WASHINGTON — Today, FINRA published a report on conflicts of interest in the broker-dealer industry to highlight effective conflicts management practices that may go beyond current regulatory requirements and identify potential problem areas. In July 2012, FINRA initiated a dialogue with several large firms to review their conflicts management practices to better understand how the industry identifies and manages conflicts.
While many firms have made progress in improving the way they manage conflicts, our review reveals that firms should do more. To help firms analyze the conflicts they face and implement a conflicts management framework appropriate to the size and scope of their business, we are publishing examples of how some large broker-dealer firms address conflicts. These practices—as well as those that are based on FINRA's experience and analysis—can help firms of all sizes improve their conflicts management practices. Of course, there is no one-size-fits-all framework. Firms need to assess the approach that is most effective for their particular circumstances.
FINRA will continue to assess firms' conflicts management practices and the effectiveness of those practices in protecting customers' interests through its examination and oversight programs.
Highlights of Report on Conflicts of Interest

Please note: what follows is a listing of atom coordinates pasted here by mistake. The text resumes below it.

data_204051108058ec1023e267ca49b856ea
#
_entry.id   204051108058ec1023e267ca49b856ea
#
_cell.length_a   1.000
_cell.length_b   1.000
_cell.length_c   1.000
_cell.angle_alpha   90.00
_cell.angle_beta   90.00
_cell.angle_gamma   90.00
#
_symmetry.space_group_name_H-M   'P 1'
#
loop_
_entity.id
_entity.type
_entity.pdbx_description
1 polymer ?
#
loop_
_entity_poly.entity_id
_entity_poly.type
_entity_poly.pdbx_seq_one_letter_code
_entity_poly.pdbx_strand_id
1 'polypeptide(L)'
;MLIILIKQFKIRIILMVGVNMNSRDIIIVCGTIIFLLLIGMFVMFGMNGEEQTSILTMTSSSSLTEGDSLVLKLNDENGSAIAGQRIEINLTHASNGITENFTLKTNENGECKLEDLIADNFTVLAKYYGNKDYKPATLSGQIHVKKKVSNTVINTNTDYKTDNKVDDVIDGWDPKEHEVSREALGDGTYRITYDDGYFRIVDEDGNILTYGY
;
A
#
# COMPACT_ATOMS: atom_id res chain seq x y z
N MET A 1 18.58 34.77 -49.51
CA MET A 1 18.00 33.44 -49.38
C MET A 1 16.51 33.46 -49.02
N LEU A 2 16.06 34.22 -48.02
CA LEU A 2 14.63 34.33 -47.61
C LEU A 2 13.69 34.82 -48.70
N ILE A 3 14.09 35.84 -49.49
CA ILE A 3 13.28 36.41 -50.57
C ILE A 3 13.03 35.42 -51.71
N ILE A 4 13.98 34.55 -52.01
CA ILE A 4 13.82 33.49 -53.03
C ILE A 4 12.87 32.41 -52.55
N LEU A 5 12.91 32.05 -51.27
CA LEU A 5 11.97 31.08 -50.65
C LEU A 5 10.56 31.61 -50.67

In July 2012—as an outgrowth of our mission to protect investors and consequent longstanding attention to conflicts issues—FINRA initiated a review at a number of large firms to better understand how they manage conflicts of interest and to identify effective practices to manage those conflicts.
FINRA is publishing this Report on Conflicts of Interest to share those practices and help firms of all sizes strengthen their own conflicts frameworks. Of course, there is no one-size-fits-all approach, but FINRA believes an effective conflicts management framework should address the following considerations, among others:
While this report recognizes that many broker-dealer firms have made progress in improving the way they manage conflicts, it also emphasizes that there is still more firms need to do. FINRA will continue to review how firms manage conflicts and evaluate the effectiveness of firms' efforts. If we find that firms have not made adequate progress, we will evaluate rulemaking to require reasonable policies to identify, manage and mitigate conflicts.